Southlake teen who overcame spinal tumor launches 5K walk

Because of nerve damage to her right leg, Tori Roberts cannot ride a bike or run. To drive, she needs a device that lets her accelerate with her left foot.

But the problem has not stopped the 17-year-old Southlake girl from organizing the Simple Steps 5K walk on Saturday in Keller. The goal is to raise awareness and money for spinal cord research and rehabilitation.

Roberts, who had a spinal cord tumor when she was 3, has tried to never let her damaged leg become an obstacle.

"I can do the same things everyone else does," she said. "I just do them a little differently."

It's that optimistic approach that has helped Roberts throughout her life.

As a toddler, she had balance problems and stomach pain, but doctors could not find the source until an MRI revealed a large tumor on her spinal cord. They did not know whether it was benign or malignant, or how it would affect her life, said Tracy Roberts, Tori's mother. It turned out to be benign, but there were more hurdles ahead. Doctors predicted that she had a 50-50 chance of being paralyzed.

During months of therapy, she had to learn to walk all over again. Then in 2004, she underwent a second surgery to correct a curvature in her spine. Two titanium rods, 12 screws and two hooks later, she was back to living life at full speed.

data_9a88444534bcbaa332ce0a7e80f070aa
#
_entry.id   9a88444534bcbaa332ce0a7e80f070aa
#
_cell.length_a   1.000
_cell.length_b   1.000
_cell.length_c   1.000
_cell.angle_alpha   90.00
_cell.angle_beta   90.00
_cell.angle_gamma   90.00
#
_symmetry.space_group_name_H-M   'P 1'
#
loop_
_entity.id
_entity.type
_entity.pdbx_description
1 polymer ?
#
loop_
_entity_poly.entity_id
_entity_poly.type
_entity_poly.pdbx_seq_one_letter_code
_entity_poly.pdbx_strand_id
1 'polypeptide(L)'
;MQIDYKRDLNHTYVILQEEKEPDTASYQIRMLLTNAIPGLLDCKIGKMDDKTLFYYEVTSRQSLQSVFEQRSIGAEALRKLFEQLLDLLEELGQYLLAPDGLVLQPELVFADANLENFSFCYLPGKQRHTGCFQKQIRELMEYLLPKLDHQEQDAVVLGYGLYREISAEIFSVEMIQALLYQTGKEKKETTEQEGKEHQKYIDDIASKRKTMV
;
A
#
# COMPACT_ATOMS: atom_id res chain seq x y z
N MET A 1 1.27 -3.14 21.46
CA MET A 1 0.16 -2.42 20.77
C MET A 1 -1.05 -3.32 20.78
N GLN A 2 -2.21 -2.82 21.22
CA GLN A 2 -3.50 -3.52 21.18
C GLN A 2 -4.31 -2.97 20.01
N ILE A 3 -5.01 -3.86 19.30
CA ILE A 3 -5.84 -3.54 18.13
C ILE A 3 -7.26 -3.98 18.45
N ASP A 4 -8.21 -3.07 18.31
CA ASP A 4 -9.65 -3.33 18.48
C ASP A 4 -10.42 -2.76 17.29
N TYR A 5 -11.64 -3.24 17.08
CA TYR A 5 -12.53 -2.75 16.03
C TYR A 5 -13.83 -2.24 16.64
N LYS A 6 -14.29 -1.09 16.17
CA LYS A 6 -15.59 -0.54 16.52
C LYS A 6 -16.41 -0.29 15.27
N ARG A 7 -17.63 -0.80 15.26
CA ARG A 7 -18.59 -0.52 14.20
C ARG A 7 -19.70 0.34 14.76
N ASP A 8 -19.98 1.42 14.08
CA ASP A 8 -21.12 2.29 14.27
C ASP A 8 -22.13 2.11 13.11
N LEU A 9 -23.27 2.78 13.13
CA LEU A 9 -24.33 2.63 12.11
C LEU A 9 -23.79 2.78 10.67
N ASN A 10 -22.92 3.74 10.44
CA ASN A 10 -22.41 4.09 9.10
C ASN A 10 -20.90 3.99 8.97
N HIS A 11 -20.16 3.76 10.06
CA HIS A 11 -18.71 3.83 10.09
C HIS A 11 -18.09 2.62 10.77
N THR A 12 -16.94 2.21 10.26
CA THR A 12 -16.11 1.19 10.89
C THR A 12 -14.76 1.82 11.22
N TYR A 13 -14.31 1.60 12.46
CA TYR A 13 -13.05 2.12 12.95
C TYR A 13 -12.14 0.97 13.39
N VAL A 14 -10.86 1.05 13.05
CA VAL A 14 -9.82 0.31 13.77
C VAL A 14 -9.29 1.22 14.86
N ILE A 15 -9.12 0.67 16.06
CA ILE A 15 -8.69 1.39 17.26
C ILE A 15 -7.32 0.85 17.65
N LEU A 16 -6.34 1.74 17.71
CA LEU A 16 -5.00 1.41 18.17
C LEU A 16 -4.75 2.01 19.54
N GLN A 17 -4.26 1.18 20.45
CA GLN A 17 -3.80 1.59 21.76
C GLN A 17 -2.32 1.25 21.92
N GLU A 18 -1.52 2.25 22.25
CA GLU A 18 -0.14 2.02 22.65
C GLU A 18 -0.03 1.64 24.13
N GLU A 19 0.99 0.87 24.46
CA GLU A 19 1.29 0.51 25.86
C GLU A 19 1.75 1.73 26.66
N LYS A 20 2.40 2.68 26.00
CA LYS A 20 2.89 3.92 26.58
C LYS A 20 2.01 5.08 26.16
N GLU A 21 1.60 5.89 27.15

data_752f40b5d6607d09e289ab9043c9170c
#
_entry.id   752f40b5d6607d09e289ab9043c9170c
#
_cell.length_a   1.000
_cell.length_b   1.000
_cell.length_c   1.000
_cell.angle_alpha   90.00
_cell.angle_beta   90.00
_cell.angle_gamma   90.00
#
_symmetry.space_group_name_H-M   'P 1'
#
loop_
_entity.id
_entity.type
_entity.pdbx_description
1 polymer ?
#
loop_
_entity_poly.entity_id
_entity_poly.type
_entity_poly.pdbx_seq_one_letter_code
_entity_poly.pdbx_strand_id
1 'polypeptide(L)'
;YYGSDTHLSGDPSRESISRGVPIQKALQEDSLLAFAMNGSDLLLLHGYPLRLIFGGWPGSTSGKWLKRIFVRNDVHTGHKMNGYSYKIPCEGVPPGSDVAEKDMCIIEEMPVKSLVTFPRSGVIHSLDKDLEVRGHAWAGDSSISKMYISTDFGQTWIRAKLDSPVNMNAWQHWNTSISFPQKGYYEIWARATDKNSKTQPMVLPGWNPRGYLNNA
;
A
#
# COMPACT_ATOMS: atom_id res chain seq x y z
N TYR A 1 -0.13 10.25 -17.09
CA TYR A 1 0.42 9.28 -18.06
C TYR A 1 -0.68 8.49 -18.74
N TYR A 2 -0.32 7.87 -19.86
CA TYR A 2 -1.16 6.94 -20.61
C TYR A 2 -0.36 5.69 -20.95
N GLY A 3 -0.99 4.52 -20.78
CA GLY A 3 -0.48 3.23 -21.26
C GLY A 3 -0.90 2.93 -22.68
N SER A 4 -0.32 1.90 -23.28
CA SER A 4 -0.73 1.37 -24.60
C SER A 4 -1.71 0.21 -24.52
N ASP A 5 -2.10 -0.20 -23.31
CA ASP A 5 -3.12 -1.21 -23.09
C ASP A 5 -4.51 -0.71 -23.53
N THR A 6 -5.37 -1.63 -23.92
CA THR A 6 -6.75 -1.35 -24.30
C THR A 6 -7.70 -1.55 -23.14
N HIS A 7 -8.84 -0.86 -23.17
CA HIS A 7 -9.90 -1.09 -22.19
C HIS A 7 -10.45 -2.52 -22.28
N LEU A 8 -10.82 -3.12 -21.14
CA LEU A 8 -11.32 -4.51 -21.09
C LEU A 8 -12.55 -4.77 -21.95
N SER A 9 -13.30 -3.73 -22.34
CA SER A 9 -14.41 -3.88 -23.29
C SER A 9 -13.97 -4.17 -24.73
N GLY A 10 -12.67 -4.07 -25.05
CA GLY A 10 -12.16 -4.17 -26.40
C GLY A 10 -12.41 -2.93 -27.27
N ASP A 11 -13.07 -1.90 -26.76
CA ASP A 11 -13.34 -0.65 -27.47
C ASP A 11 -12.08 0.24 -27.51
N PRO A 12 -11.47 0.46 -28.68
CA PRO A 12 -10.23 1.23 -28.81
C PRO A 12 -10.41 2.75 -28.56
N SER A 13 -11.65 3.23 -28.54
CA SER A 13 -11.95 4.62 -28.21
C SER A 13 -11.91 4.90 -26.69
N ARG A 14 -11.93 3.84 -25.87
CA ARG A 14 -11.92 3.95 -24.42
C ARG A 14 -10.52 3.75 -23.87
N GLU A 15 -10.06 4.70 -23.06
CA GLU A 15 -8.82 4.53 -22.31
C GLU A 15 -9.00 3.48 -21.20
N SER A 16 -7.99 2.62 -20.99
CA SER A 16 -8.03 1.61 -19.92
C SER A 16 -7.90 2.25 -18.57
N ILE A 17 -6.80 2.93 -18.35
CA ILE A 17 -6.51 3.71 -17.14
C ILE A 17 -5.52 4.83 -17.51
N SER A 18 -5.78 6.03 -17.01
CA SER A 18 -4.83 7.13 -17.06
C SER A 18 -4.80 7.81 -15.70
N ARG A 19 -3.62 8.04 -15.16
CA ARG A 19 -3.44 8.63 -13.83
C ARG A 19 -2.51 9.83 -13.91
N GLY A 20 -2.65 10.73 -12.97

Although the nerve damage affected her balance, she still swam on the Carroll Senior High School swim team, played volleyball and even went rock climbing.

She also started walking in 5K fundraisers with her dad. For the father-daughter duo, walking for Cystic Fibrosis, Special Olympics and about a dozen other charities became a bonding experience. They would walk, go eat ice cream and chat.

During one of those talks, Roberts told her dad that she wanted to do her own walk to raise money and awareness for spinal cord injuries.

"I want to find a cure for nerve damage," she said. "Unless they find a cure, someone with this is never 100 percent."

About 260,000 people in the United States have a spinal cord injury, according to the Foundation for Spinal Cord Injury Prevention, Care and Cure. An estimated 12,000 new cases occur each year.

Roberts contacted area hospitals that provide services for people with spinal cord injuries.

She chose the Baylor Institute for Rehabilitation because it provides intensive therapy for people ages 15 and older. She also chose Cook Children's Medical Center, where she was treated as a child. The funds raised at the 5K will be used to support spinal cord research there.

"Tori is a perfect example of how one person can make a difference," said Gary Cole, vice president of Development for Cook Children's Health Foundation. "We appreciate all that Tori went through to get to this point in her recovery and then to want to help Cook Children's; it's very special."

For Roberts, now a senior in high school, organizing the event turned out to be far more challenging than she ever imagined. She did everything from designing a logo to collecting donations for the auction.

Relatives and friends helped, but much of the work fell on Roberts' shoulders.

"If I wasn't as passionate about this as I am, I would have given up," she said.

Jan Jarvis, 817-390-7664